With the declaration, “Despite the fact that sensible elites in unfriendly countries increasingly realize the futility of financial injections into Ukraine and its inability to win on the battlefield, the U.S. and its satellites continue to contribute in every possible way to further escalation of the conflict,” the Kremlin seemed to anticipate the presence at Kyiv over the weekend of staunchly pro-Ukrainian European leaders like Ursula von der Leyen, who met with Mr. Zelensky and pledged continuing support. 

For Russia, “a just settlement is possible only if the Kiev regime stops the hostilities and terrorist attacks, and its Western sponsors cease to pour arms into the Ukrainian armed forces,” its statement says.

Moscow also took aim at the 10-point peace plan that Mr. Zelensky has propounded as the only viable way to end the war. “The Kiev regime and its handlers continue to promote the so-called ‘peace formula’ of Vladimir Zelensky, which is essentially a set of his ultimatums and actually requires Russia’s capitulation,” the document reads.

Mr. Putin goes on to aver that “they want to force us to abandon the liberated territories, to leave the Russian people who voted in favor of reunification with their motherland to the mercy of Ukrainian Nazis.” Language like that underscores not only how warped the Russian thinking is but signals the uphill battle faced by anyone who seeks to challenge that mentality.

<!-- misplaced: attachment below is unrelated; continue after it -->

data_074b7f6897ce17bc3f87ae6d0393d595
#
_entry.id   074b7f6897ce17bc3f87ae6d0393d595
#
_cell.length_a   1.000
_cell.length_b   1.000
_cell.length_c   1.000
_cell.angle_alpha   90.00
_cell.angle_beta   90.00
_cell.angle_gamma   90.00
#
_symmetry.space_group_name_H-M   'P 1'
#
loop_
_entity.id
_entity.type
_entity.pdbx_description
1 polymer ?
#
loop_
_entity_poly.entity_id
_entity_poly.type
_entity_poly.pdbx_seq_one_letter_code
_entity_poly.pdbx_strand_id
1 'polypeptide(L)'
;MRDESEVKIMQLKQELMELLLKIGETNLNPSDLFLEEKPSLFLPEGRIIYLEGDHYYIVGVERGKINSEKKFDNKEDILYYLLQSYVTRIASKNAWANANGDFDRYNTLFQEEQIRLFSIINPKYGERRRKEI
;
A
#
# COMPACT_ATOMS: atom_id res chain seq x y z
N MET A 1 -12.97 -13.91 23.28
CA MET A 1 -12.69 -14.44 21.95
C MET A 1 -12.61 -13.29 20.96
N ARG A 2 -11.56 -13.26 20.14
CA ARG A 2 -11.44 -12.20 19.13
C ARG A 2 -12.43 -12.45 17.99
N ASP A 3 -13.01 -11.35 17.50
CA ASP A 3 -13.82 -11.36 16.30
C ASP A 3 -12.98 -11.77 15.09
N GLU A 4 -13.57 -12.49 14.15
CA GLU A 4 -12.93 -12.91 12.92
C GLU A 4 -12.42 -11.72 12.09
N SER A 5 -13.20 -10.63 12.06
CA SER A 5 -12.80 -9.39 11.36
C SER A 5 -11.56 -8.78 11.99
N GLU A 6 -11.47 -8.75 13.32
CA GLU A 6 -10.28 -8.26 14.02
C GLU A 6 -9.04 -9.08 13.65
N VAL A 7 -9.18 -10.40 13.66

Two years on, it appears that layers of economic sanctions aren’t really doing the trick. As a measure of the Kremlin’s clumsiness, each time officials attempt to make a cogent point they almost reflexively undercut it with verbiage that veers on lunacy — and that makes for amusing reading, but presents fresh headaches for Western leaders.

“The original foundations of Ukraine’s sovereignty — its neutral, non-bloc and nuclear-free status — must be confirmed,” the document reads, but adds that “the new territorial realities … must be recognized and the demilitarization and denazification of Ukraine and the rights of its Russian-speaking citizens and national minorities must be ensured.”

What it fails to mention is that those “new territorial realities” were forged by means of Russian jackboots, missile strikes, artillery fire, and illegal annexations of sovereign Ukrainian territory. The document refers to the Euromaidan uprising of 2014, in which the pro-Russian president, Viktor Yanukovych, was removed from office, as a “coup d’état.”

While there were multiple reports of meddling in Ukrainian politics then, it was also in 2014 that Russia ramped up its arming of Russian separatists in the Donbas, and annexed Crimea. It remains Mr. Putin’s view that, as the document puts it, “everything Russian, including the identity, culture and traditions of the population of the vast territories of the south and east” of Ukraine, was denied, creating “an irreversible blow to the territorial integrity of Ukraine within the 1991 borders.”

Finally, the statement attempts to discredit the Minsk agreements of 2014 and 2015 which aimed in two iterations to bring the Russian-backed separatists in eastern Ukraine to heel and implement a ceasefire. While it is correct that leaders from the two breakaway regions of Donetsk and Luhansk were party to the first set of Minsk accords, they were not officially recognized — a salient detail the Kremlin omits.

The New York Sun